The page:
Local Heroes Helene Bortz and Myrice Goldberg ‘Give Good’
Jewish American Heritage Month 2014 Honorees
Friday, May 2, 2014
Helene Bortz has just arrived. She’s in high spirits, exuding a joie de vivre and a sense of purpose, the kind that undoubtedly got her to where she is today. As she warmly greets her business partner of five years, Myrice Goldberg, a woman who seems reserved and low key in comparison, one can soon see how well they complement each other.
Bortz and Goldberg, 2014 Jewish American Heritage Month Local Hero honorees, run the Jewish Gift Closet, a non-profit organization which isn't so much a closet as it is a full service that helps those in need in a multitude of ways. The first of its kind in San Diego, its purpose is rooted in the Jewish tradition of "g’mach," an acronym for a Hebrew term meaning “deeds of loving kindness.”
“G’mach has to do with the Jewish values that tell us how to give, and this is something we do that is very different from other charities,” explains Bortz, director and founder of the organization, who is of French origin. “The Jewish philosophy—and it's written in the Torah—says you must give the person whom you're giving, more than you would give yourself. You have to give better than what you'd keep for yourself. We take pride in that. Not just give. Give good.”
The Jewish Closet helps Jewish families with whatever they need--whether it be clothing, toiletries, toys, and assistance with paying the rent, getting the car fixed or even in finding a job. Bortz and Goldberg also organize outings for children to local theme parks and attractions.
Each year, over 250 people come to the Jewish Gift Closet, despite a cultural disinclination to seek assistance.
Thank You Letter to Local Heroes, Bortz and Goldberg
To view PDF files, download Acrobat Reader.
“Jews are very reluctant to ask for help,” observes Goldberg, the Jewish Gift Closet’s treasurer who hails from South Africa. “For a lot of them, it's recently that they've needed help but it's not in the culture to ask for it. You provide for yourself. You do the best that you can. They don't feel comfortable with it but when they come here, there's a sense of comfort. We don't want them to lose their dignity. They tell their stories and they cry. ‘This isn't me. This isn't how I lived,’ they say. I feel so badly and we try to make them feel at ease. Things happen, you know. We're only human.”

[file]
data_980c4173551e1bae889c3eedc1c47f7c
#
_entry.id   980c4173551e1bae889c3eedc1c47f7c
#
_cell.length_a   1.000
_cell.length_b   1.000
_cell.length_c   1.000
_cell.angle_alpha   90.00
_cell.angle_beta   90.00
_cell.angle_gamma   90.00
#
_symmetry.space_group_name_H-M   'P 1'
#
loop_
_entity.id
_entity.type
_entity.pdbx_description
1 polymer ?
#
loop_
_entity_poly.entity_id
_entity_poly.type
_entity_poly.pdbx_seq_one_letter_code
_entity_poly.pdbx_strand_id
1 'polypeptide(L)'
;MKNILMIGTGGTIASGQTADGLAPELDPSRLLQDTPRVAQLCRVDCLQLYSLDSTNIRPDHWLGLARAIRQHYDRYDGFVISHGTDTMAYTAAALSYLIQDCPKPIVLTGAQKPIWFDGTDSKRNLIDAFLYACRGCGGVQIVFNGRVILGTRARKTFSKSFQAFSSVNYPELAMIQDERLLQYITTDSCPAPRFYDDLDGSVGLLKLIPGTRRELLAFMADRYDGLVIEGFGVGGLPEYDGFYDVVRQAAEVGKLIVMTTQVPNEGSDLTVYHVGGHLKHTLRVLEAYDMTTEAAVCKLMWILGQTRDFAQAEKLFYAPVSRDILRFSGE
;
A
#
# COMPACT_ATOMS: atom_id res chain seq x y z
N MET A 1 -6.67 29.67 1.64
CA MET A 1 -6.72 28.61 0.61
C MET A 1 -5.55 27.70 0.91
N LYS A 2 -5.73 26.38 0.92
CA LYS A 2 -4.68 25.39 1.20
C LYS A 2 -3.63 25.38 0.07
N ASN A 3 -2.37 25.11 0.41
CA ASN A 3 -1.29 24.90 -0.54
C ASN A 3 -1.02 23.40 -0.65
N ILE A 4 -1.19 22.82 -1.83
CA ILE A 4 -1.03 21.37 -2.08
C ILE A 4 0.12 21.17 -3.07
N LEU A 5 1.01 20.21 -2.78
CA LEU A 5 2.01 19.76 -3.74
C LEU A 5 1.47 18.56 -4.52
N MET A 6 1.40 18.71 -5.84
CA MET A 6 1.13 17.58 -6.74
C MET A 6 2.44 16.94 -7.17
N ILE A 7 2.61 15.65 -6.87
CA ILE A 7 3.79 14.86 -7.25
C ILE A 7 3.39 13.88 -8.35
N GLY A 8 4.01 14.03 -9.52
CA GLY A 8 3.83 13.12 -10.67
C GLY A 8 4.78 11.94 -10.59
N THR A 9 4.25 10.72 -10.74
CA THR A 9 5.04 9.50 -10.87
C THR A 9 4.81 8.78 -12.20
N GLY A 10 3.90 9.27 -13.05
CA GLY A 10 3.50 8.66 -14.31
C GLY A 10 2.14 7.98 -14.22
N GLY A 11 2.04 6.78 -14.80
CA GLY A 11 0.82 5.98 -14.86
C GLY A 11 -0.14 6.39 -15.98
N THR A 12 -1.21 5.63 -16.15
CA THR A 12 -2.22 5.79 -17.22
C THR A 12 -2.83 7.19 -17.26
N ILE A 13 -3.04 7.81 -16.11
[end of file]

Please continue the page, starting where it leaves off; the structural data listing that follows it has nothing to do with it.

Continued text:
“Some who come have a learning disorder and haven't been very well provided for by their family,” adds Bortz. “They are vulnerable and there's no safety net to catch them. We also get a lot of single moms. We see a lot of abused women who have left abusive marriages and need help—clothing for their kids, furniture—and this way we can help in a big way.”
“We do anything,” continues Bortz. “This woman came the other day and she was crying. She was a single mom without a job and new to San Diego. So I made some calls to people I know and organized for her an interview for today. Whatever people need we will find it, including medical assistance and emergency help. How do we do it? Well that's the thing. We just do it.”
Through their program, Goldberg and Bortz fill a void, and sometimes that means helping someone feel that they’re not on their own and that somebody cares.
I have one gentleman who comes here regularly,” says Goldberg. “He has enough money for food and shelter, but he is totally alone.”
“So he sits in a chair, and we give him tea and he stays, watching the people who come here,” continues Bortz. “They call us the Giving Place. People come here to hang out. It's got this good vibe, and we're not judgmental.”
The idea for the Jewish Community Closet came to Bortz when she was visiting her mother in France and noticed she was in the process of taking a donation of clothing to her own g’mach. Bortz realized that here, in San Diego, the Jewish community didn't have such a service, so she set out to start one. She called a meeting to explain her vision. About 10 people showed up, but only Goldberg ended up staying beyond that first meeting back in 2009. This is because Bortz’ goal of creating a place devoted to acts of loving kindness resonated with her.
“I've always wanted to do an act of kindness and volunteer because I care,” says Goldberg. “I grew up in South Africa and saw how the blacks were treated. It bothered me seeing them walking on the side of the road while we were driving in our car. I'd see elderly people and think that's not right. It always bothered me. South Africa always made me aware of such differences.”
Though the Jewish Gift Shop is only open twice a week, as well as on the first Sunday of every month, Bortz and Goldberg seem to work around the clock. Yet, neither collects a dime for their efforts, as they have families that provide for them. Rent is paid for by a grant from the Leichtag Foundation, and the Jewish Federation of San Diego County also provides support and donations of goods.. They also hold fundraisers to support their work.
“We work 24/7 and it’s a lot of work,” admits Goldberg. “But to see that I'm making a difference in someone else's life is extraordinarily rewarding. To see the joy in their face means so much, and when you hear someone say, ‘You've given me a trust in life again,’ it validates what we do. It's a lot of work, but it's a drop in the ocean.”
“I do this because I have to,” notes Bortz. “I am a deeply religious person so for me, it's not a question. I do it because it's needed and making a difference is a driving force in my life. It’s what I live for.”
Goldberg concurs, noting that her reasons for giving are also motivated by gratitude.
“I always wanted to live in the United States,” she explains. “I honestly believe it's a privilege to live here, particularly in San Diego which is such a beautiful city. For me, it's a way of giving back to the United States for all that it's given me.”
To view PDF documents, Download Acrobat Reader.